Five towns band together in redundant broadband network

A new broadband network for Colrain, Charlemont, Heath, Leyden and Rowe that improves the resiliency of internet access.

From the Greenfield Recorder March 28, 2023

A new broadband network for Colrain, Charlemont, Heath, Leyden and Rowe that prevents major outages and improves the resiliency of internet access will be completed by June 30.

The system creates three backhauls and a 10-gigabyte circuit connection shared between the towns: one in Rowe, one in Charlemont and one in Leyden. The project also increases redundancy to prevent internet outages caused by downed utility poles, fires or other natural disasters. Jack Golden, broadband manager in Leyden, described the broadband as a water pipe and the backhaul as the water that runs through those pipes.

“All the towns in western Mass. basically had one route that the backhaul was traveling through,” said Golden. “In a storm when a tree could come down, it could take out the fiber line and the town wouldn’t have broadband.”

“This work both improves our network resiliency, provides more capacity for growth and reduces the cost for all five towns,” said Charlemont Broadband Committee Chair Bob Handsaker.

Colrain received a $400,000 grant from the Community Compact Cabinet Municipal Fiber Grant program in July 2022 to pay for the new redundant broadband network. The grant was the second largest awarded from this program.

Currently, all five towns have their own separate broadband networks without redundancy. Each town is also connected to the state Middle Mile Network, an internet system that extends through all of central and western Massachusetts. Operated by the Massachusetts Broadband Institute (MBI), the Middle Mile Network connects municipal fiber networks to telecommunication services and the internet. However, if one accident impacts the Middle Mile Network, one or more towns could lose service.

“One way in and one way out doesn’t work,” Colrain Selectboard member Michael Slowinski said. “If a tree falls down, it puts an entire town out of the business.”

The new broadband system uses a redundancy network that offers multiple lines for data and information to travel through. If one connection goes down, the network will stay intact.

“So if something happens on Route 2, we can get our feed from Rowe or the MBI line coming in from Leyden,” Slowinski said.

The towns will have three different routes. One starts in Rowe and goes through Heath and Charlemont to Colrain and then Leyden. Another starts in Charlemont, heads to Rowe, Heath and Colrain, and ends in Leyden. The third route starts in Leyden and goes to Colrain, then Heath, Charlemont and Rowe.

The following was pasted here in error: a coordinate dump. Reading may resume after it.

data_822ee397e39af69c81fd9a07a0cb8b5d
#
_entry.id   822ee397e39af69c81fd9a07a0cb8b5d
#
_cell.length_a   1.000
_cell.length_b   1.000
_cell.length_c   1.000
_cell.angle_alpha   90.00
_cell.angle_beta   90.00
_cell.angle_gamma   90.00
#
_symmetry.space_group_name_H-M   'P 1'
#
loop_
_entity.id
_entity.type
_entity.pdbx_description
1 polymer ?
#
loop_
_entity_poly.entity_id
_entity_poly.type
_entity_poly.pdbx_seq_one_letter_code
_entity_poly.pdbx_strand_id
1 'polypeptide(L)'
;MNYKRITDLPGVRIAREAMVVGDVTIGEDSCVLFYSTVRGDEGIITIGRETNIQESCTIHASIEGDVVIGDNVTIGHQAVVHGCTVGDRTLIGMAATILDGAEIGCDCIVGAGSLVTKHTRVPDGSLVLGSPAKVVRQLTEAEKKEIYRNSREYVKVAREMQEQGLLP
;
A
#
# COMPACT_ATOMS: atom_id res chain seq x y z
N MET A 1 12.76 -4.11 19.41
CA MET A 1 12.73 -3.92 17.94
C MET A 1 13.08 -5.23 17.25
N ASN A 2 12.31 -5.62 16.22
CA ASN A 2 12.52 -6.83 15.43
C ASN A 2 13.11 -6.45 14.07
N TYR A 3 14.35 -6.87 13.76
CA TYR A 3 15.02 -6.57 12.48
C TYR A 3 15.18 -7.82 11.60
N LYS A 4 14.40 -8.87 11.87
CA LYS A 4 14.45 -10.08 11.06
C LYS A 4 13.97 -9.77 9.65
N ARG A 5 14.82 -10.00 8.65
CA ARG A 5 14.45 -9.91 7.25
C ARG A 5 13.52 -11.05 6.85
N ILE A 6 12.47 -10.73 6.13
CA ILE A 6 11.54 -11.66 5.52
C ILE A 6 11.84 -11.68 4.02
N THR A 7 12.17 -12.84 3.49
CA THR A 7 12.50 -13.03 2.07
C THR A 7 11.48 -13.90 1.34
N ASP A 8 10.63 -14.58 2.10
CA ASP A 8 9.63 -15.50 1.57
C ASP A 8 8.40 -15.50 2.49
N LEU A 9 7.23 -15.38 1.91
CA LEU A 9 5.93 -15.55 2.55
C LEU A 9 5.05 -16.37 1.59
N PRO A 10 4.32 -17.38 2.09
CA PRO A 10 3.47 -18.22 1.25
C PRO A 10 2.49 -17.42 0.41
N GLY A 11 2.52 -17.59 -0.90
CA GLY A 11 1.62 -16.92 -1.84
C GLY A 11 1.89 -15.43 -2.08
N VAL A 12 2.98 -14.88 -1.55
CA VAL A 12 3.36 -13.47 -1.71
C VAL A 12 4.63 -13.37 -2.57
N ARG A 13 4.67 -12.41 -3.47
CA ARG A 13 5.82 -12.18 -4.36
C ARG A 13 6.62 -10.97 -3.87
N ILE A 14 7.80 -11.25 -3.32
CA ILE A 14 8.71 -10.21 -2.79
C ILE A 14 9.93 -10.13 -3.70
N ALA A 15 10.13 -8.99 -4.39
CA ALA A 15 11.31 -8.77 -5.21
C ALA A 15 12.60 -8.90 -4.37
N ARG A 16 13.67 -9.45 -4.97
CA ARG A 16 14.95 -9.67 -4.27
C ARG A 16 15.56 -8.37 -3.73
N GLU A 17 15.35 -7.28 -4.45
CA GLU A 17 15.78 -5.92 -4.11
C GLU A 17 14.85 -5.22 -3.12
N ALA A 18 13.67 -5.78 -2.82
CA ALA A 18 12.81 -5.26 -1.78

This would mean, for example, that Leyden would still have internet if a line in town gets taken out, because the internet would still be accessible from the route through Colrain, according to Golden.

Backhaul connections link local wired networks to the core wireless networks, such as area cell towers. Verizon and AccessPlus supply the backhaul connection to Charlemont. Crown Castle administers the backhaul to Rowe. The backhaul provided to Leyden is unknown until MBI assigns the new network operator for the state Middle Mile Network. Handsaker said each town will see instant savings on the internet with the new system.

“That is just great news for a small town like Leyden because we are really trying to make broadband affordable for our residents [and] our customers. ... We’re trying to save money to go ahead and replace equipment every seven years, and there’s a lot of pressure on us to keep our prices as affordable as possible,” said Golden.

For the first few years of broadband, Leyden taxpayers have been paying a certain amount of money toward a $1.2 million loan for the town’s broadband network. Golden said because of this, he wants to keep monthly bills low.

Leyden originally had 1 gigabyte of service per month for a primary and secondary line, which cost the town about $2,100, Golden said. With this new agreement, Leyden will have a primary, secondary and tertiary line, which costs roughly $1,200 a month.

“The 10-gigabyte share will go a long way in helping to pay down the loan,” said Golden.

Colrain accounts for 35% of the internet usage, Charlemont gets 25%, Heath has 20%, and Leyden and Rowe both use 10%. The Municipal Light Plant managers of each town, as well as Charlemont’s Broadband Committee, broke up the internet usage proportion for each town based on population. Towns pay a prorated cost based on how much of each connection they share.

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